a desperate attempt to flee fin-de-siecle irony. But it's

always a train wreck when cerebral directors try to let go of

their book-learning and Open Themselves to Feeling. FOREVER MINE suggests a cable-movie version of Robert Bresson's two wackadoody salutes to cute young boys, FOUR NIGHTS OF A DREAMER and THE DEVIL PROBABLY; Fiennes greets Mol in a seedy motel room on which he has spray painted the words, "GIVE ALL TO LOVE." (That was the tagline of the movie's abortive theatrical run.) Like Kubrick in EYES WIDE SHUT, Schrader

tries to peel off his layers of coldness and ratiocination--but

any movie that opens with a quote from Walter Pater suggests that the filmmaker is more suited to analyzing

melodrama than expressing it.

For all the tropical gloss put on it by the great cinematographer John Bailey, FOREVER MINE has a giggle-inducing quality that's unique even to bad Schrader

movies. (In one scene, Fiennes leaves an ambivalent Mol

in her hotel room. As he walks away, he bumps his head

into a palm frond, stops, and seems to look back at the

palm frond. Fade to black. Does Schrader equate Douglas

Sirk with Ed Wood?) Now that he's expressed his inner lovesick sap, maybe Schrader can go back to who he really

is--a cold, alienated, God-haunted, overeducated freak

from Michigan who's also the greatest living writer of

movies.

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7 out of 12 people found the following review useful:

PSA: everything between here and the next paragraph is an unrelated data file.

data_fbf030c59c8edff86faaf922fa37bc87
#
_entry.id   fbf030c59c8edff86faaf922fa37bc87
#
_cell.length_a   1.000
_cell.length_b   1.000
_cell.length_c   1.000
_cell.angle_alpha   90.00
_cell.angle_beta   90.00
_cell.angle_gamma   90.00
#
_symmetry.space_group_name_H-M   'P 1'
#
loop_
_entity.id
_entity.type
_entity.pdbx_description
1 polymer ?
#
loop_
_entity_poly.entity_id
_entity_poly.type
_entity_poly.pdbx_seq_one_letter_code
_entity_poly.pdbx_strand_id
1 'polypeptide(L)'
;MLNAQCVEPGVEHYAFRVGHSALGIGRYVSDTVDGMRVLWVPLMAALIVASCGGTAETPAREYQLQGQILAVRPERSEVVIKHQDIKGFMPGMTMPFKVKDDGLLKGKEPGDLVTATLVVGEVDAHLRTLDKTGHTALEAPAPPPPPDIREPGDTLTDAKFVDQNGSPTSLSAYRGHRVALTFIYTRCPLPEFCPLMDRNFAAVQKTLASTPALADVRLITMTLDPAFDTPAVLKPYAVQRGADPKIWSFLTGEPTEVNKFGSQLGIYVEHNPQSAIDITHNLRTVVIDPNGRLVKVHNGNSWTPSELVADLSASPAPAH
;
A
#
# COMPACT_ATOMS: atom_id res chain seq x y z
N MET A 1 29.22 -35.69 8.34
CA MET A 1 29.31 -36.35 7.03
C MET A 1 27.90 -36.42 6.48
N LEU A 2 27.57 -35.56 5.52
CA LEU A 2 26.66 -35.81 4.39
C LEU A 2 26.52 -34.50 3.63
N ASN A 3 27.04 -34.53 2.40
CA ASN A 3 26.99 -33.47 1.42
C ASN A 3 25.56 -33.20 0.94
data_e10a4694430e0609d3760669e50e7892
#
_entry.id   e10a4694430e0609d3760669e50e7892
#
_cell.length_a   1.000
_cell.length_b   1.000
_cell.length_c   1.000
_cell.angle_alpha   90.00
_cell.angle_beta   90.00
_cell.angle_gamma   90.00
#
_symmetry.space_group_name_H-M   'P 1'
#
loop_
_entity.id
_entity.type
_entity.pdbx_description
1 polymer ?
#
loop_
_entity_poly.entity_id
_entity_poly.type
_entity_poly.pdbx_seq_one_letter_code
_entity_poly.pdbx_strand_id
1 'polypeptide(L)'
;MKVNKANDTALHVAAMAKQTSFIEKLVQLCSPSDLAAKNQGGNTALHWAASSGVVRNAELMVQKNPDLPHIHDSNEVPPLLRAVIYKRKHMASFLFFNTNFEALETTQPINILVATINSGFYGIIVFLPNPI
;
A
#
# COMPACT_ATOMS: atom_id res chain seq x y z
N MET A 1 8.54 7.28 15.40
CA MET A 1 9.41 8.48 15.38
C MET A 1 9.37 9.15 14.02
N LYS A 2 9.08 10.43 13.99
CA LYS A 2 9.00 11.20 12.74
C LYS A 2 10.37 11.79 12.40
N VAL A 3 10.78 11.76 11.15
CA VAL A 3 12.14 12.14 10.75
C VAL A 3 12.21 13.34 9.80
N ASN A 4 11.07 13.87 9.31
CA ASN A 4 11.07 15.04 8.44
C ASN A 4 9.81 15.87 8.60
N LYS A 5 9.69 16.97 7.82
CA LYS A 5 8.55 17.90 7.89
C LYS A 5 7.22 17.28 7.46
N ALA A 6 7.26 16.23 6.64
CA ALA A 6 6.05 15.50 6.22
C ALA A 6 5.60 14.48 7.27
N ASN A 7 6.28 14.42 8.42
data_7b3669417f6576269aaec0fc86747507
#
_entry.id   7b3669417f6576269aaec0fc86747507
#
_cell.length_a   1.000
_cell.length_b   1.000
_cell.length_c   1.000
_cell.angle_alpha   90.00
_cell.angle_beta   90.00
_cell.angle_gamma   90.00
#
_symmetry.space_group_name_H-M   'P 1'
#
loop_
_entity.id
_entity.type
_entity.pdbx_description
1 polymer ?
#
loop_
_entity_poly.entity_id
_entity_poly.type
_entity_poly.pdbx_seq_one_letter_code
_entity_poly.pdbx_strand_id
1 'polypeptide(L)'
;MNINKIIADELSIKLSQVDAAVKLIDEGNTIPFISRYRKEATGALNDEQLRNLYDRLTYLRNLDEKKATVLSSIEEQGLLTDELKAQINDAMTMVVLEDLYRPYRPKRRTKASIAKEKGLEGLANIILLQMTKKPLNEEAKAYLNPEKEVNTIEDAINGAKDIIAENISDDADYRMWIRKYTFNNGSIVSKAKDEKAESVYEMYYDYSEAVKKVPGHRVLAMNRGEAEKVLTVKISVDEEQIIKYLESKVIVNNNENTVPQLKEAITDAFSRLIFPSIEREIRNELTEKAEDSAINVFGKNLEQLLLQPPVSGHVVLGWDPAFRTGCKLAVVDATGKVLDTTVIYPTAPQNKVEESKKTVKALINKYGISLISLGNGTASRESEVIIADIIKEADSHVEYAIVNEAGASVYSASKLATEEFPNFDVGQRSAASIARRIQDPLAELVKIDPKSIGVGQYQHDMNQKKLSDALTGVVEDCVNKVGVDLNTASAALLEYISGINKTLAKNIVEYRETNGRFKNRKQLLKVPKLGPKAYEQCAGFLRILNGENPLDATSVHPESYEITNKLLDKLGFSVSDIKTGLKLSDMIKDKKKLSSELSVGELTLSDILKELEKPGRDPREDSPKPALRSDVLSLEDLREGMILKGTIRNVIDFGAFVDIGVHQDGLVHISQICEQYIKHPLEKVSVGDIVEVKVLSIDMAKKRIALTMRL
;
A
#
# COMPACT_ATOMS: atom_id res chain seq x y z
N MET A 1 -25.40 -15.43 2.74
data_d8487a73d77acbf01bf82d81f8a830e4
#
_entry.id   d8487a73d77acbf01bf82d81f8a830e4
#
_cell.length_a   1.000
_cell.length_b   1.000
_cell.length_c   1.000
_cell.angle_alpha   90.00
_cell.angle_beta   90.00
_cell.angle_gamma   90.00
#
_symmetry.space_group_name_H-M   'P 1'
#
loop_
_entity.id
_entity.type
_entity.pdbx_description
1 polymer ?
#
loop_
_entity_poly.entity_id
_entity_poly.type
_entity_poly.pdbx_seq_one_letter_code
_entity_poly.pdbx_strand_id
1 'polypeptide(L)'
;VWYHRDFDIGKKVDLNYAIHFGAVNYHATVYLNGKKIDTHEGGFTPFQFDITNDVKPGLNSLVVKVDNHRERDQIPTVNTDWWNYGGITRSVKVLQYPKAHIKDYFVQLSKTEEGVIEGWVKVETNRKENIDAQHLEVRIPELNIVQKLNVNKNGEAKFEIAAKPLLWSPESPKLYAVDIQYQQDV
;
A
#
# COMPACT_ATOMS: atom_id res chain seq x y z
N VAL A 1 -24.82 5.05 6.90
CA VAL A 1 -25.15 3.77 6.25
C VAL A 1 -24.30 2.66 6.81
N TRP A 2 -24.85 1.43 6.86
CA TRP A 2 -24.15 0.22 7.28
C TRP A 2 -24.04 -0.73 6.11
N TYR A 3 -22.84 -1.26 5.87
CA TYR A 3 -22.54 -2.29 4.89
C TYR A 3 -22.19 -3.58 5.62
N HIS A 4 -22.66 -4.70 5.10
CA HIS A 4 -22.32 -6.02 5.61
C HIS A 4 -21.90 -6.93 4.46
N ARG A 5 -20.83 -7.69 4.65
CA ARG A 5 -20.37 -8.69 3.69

The worst film you should never watch

1/10
Author: gvlees from Kirkkonummi, Finland
1 March 2005

*** This review may contain spoilers ***

Please spare yourself. It is humorless without merit. The dual role played by the unbearably unwatchable and quasi-intense Fiennes (proving acting is not a genetic trait), is excruciating bizarre and Gretchen Mol must have wondered after and hour of plodding dialog how she was not supposed to realize that the new mysterious Hispanic guy was her old flame. It's really bad. The only faintly amusing scene is where Ray Liotta acts so frustratedly since the rest of the cast were so - duh - lifeless. When he later says he is going to kill everyone I really thought it would be Fiennes, Mol, then the director, the screenplay writer (same guy, maybe), the cameraman before turning it on himself. Even the ending is so cheesy I felt the audience should have been on life-support. I kid you not. Terrible. Not for "connoisseurs of the simply awful", it's not that interesting. I'm sorry I couldn't give it less than zero. Some people gave it a ten. How? They misread the instructions? They are in the film, maybe? Liotta would give it a zero, I'm sure. Watch something else!!!